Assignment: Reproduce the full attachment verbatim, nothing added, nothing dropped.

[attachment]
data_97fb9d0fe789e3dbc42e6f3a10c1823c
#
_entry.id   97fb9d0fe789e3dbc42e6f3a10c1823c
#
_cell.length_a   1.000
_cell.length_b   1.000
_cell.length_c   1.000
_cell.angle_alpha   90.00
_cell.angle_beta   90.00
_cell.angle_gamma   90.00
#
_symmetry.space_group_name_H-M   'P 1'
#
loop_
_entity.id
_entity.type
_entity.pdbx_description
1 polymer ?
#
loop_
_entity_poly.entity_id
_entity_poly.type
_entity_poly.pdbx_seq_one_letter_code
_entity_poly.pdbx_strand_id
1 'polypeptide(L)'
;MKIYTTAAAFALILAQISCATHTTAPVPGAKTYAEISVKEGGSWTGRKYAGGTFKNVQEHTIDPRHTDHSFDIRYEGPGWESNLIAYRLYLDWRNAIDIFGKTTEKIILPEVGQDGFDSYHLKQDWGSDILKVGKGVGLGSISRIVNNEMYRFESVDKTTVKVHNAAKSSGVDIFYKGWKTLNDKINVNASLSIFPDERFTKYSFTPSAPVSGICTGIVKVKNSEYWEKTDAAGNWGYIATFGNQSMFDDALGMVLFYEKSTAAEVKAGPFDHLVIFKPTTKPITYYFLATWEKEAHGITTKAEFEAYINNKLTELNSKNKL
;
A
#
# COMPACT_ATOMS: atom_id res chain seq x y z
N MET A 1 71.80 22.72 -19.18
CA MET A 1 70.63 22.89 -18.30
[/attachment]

data_97fb9d0fe789e3dbc42e6f3a10c1823c
#
_entry.id   97fb9d0fe789e3dbc42e6f3a10c1823c
#
_cell.length_a   1.000
_cell.length_b   1.000
_cell.length_c   1.000
_cell.angle_alpha   90.00
_cell.angle_beta   90.00
_cell.angle_gamma   90.00
#
_symmetry.space_group_name_H-M   'P 1'
#
loop_
_entity.id
_entity.type
_entity.pdbx_description
1 polymer ?
#
loop_
_entity_poly.entity_id
_entity_poly.type
_entity_poly.pdbx_seq_one_letter_code
_entity_poly.pdbx_strand_id
1 'polypeptide(L)'
;MKIYTTAAAFALILAQISCATHTTAPVPGAKTYAEISVKEGGSWTGRKYAGGTFKNVQEHTIDPRHTDHSFDIRYEGPGWESNLIAYRLYLDWRNAIDIFGKTTEKIILPEVGQDGFDSYHLKQDWGSDILKVGKGVGLGSISRIVNNEMYRFESVDKTTVKVHNAAKSSGVDIFYKGWKTLNDKINVNASLSIFPDERFTKYSFTPSAPVSGICTGIVKVKNSEYWEKTDAAGNWGYIATFGNQSMFDDALGMVLFYEKSTAAEVKAGPFDHLVIFKPTTKPITYYFLATWEKEAHGITTKAEFEAYINNKLTELNSKNKL
;
A
#
# COMPACT_ATOMS: atom_id res chain seq x y z
N MET A 1 71.80 22.72 -19.18
CA MET A 1 70.63 22.89 -18.30